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Old 09-07-2011, 07:37 AM   #14
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Direct exposure is probably minimal, and presumably one can learn that by looking at a bank's balance sheet. I'm more concerned with indirect exposure through swaps with European (and other) banks where there is counter-party risk, but I don't know how one can know that with any degree of accuracy.
Once you find the BoA 10-K for 2010 (they don't make it easy), you'll need to read 866 pages. I tried this in '08, thinking then to invest a bit but wanting to first see what kind of assets were on the balance sheet. Maybe it is obfuscation, perhaps my analytical capabilities are in decline, or it could be that it wasn't worth the effort, but I couldn't find any of the specifics I was searching for.
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Old 09-07-2011, 09:14 AM   #15
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I bought some shares of Wells Fargo today. Time will tell if it was a wise decision.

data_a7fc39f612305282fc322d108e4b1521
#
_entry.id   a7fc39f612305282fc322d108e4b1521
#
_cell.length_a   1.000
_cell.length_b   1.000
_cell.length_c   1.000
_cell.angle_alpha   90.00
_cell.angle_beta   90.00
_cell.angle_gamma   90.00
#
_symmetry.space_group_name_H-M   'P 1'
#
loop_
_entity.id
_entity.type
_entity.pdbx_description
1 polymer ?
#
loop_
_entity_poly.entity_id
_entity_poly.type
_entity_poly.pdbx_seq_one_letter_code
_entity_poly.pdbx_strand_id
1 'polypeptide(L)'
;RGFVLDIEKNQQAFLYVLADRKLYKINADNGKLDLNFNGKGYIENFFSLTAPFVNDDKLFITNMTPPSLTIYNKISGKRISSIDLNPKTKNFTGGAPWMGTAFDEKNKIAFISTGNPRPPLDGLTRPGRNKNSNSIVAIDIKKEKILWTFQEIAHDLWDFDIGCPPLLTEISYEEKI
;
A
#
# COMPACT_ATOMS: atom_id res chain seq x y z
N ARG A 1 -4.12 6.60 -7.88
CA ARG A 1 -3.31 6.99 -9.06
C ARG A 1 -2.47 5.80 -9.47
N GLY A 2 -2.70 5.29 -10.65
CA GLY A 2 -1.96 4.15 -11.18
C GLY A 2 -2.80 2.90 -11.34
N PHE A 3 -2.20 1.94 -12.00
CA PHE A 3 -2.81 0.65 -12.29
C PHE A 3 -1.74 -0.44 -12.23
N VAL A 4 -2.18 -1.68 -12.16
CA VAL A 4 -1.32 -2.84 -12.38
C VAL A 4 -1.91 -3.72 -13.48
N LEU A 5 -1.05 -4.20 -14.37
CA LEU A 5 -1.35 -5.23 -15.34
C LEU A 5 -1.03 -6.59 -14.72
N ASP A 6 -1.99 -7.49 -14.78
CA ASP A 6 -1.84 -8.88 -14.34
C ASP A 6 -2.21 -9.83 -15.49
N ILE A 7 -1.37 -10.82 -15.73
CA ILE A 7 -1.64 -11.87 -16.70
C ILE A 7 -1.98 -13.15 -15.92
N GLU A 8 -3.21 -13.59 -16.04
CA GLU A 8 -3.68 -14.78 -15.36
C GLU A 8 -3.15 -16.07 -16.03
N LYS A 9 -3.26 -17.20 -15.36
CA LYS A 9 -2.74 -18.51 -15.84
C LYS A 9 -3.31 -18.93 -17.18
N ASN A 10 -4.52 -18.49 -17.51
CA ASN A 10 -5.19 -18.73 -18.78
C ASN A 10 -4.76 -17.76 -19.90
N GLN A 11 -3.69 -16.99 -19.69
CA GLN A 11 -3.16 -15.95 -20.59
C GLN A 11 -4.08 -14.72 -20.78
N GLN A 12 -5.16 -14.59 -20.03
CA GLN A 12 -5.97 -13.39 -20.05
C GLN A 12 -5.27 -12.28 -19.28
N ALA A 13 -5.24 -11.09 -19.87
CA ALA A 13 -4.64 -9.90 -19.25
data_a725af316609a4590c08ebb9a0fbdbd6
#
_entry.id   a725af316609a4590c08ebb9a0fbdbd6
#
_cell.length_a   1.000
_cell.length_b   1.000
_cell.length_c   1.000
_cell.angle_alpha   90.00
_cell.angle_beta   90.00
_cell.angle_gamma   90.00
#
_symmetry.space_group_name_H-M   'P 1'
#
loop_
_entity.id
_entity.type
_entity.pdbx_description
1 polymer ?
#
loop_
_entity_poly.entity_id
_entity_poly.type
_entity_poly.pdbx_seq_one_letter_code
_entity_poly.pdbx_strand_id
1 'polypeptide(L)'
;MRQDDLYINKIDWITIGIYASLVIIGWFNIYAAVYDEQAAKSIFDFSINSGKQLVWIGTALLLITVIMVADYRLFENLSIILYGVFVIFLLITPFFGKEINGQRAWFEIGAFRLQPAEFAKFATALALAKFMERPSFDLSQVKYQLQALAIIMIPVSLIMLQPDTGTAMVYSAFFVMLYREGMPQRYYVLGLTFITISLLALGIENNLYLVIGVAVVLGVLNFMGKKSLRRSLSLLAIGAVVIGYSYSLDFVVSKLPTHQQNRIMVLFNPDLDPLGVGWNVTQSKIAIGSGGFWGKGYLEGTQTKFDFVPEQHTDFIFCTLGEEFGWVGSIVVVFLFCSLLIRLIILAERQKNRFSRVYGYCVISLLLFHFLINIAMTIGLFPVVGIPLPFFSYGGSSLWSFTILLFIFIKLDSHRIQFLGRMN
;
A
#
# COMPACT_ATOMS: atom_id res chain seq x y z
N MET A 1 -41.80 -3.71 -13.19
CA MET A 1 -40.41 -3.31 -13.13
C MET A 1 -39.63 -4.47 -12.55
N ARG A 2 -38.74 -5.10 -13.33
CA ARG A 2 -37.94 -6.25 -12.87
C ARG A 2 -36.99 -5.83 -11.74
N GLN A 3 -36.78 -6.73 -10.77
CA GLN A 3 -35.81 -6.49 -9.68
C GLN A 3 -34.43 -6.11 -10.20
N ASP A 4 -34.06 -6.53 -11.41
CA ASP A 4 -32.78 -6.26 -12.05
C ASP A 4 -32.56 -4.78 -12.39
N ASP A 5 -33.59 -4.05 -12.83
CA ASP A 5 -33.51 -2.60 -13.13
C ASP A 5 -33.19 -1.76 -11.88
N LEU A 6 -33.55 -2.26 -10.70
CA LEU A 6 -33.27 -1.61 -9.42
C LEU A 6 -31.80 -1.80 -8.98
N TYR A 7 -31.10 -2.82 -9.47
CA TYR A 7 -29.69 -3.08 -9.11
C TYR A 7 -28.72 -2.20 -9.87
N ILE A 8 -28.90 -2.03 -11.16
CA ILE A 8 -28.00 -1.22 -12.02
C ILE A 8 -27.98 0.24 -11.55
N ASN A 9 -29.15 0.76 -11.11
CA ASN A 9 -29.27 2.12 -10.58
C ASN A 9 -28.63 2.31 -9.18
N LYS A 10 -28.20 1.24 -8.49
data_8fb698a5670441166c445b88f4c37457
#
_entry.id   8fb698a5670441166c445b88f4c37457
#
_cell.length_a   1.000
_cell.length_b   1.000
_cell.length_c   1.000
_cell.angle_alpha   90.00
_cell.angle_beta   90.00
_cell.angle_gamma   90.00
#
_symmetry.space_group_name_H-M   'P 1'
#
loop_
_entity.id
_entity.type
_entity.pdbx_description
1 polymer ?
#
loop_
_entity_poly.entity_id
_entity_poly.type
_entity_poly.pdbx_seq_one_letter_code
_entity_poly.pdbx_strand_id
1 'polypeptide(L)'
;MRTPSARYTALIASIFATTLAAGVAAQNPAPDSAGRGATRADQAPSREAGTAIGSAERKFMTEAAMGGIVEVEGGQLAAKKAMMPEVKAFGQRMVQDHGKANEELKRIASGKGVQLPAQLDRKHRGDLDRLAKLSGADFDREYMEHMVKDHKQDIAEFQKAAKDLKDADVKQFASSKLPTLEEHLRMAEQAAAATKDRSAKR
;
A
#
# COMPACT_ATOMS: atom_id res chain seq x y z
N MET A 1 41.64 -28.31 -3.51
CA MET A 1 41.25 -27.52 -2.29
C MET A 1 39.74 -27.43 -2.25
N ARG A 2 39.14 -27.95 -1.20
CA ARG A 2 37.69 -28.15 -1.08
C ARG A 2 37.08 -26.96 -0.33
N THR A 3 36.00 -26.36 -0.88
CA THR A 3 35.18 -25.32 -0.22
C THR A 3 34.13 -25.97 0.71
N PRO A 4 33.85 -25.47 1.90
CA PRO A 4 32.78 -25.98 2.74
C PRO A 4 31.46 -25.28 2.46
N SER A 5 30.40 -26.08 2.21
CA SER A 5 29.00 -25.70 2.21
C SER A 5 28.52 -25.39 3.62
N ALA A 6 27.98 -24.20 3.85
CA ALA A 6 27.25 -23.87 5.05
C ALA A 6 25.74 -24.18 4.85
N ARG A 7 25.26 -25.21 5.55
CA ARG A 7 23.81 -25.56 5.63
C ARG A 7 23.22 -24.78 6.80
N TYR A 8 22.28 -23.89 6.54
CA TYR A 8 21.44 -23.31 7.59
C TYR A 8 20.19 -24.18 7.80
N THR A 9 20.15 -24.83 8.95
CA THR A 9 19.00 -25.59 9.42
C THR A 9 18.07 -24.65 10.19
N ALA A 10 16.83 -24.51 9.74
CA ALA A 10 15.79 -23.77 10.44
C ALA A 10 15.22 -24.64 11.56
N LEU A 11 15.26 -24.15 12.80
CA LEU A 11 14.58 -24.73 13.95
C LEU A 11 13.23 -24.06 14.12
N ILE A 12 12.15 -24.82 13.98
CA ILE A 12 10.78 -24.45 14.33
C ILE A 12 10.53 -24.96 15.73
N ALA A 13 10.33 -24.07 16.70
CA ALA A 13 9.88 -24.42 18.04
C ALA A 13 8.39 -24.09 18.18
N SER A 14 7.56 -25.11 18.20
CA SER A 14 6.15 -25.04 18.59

Warren Buffet loves it, and keeps loading up.

Why Warren Buffett's Berkshire Hathaway owns Wells Fargo - Apr. 20, 2009

And again last quarter.

And there's no mention of options to make 10% guaranteed profit or anything like that, for him.

-CC
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Old 09-07-2011, 09:36 AM   #16
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Maybe it is obfuscation, perhaps my analytical capabilities are in decline, or it could be that it wasn't worth the effort, but I couldn't find any of the specifics I was searching for.
I think a truism of bank accounting is that outsiders can't ever really tell what is going on inside. As we've found out recently, even insiders don't always know. I'm actually surprised Buffett is taking a flyer in this sector, it doesn't seem to lend itself to the kind of analysis he's known for.
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Old 09-07-2011, 12:54 PM   #17